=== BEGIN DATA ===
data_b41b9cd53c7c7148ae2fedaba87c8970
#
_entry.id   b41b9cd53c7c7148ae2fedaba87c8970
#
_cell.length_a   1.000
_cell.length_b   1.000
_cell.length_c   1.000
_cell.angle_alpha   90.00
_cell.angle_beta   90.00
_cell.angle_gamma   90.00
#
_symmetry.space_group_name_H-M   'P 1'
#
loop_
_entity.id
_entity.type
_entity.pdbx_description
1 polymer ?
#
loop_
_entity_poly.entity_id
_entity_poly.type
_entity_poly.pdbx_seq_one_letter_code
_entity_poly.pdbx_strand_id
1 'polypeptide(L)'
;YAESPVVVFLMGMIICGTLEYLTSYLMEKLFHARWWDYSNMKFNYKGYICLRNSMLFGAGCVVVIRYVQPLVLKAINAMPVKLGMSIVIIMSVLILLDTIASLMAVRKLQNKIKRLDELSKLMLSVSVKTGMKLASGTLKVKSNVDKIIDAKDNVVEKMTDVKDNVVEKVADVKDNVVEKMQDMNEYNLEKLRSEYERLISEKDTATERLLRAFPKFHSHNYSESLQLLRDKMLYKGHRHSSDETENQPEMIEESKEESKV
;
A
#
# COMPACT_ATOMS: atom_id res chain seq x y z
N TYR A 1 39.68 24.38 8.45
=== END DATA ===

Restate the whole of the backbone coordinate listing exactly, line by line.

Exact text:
data_b41b9cd53c7c7148ae2fedaba87c8970
#
_entry.id   b41b9cd53c7c7148ae2fedaba87c8970
#
_cell.length_a   1.000
_cell.length_b   1.000
_cell.length_c   1.000
_cell.angle_alpha   90.00
_cell.angle_beta   90.00
_cell.angle_gamma   90.00
#
_symmetry.space_group_name_H-M   'P 1'
#
loop_
_entity.id
_entity.type
_entity.pdbx_description
1 polymer ?
#
loop_
_entity_poly.entity_id
_entity_poly.type
_entity_poly.pdbx_seq_one_letter_code
_entity_poly.pdbx_strand_id
1 'polypeptide(L)'
;YAESPVVVFLMGMIICGTLEYLTSYLMEKLFHARWWDYSNMKFNYKGYICLRNSMLFGAGCVVVIRYVQPLVLKAINAMPVKLGMSIVIIMSVLILLDTIASLMAVRKLQNKIKRLDELSKLMLSVSVKTGMKLASGTLKVKSNVDKIIDAKDNVVEKMTDVKDNVVEKVADVKDNVVEKMQDMNEYNLEKLRSEYERLISEKDTATERLLRAFPKFHSHNYSESLQLLRDKMLYKGHRHSSDETENQPEMIEESKEESKV
;
A
#
# COMPACT_ATOMS: atom_id res chain seq x y z
N TYR A 1 39.68 24.38 8.45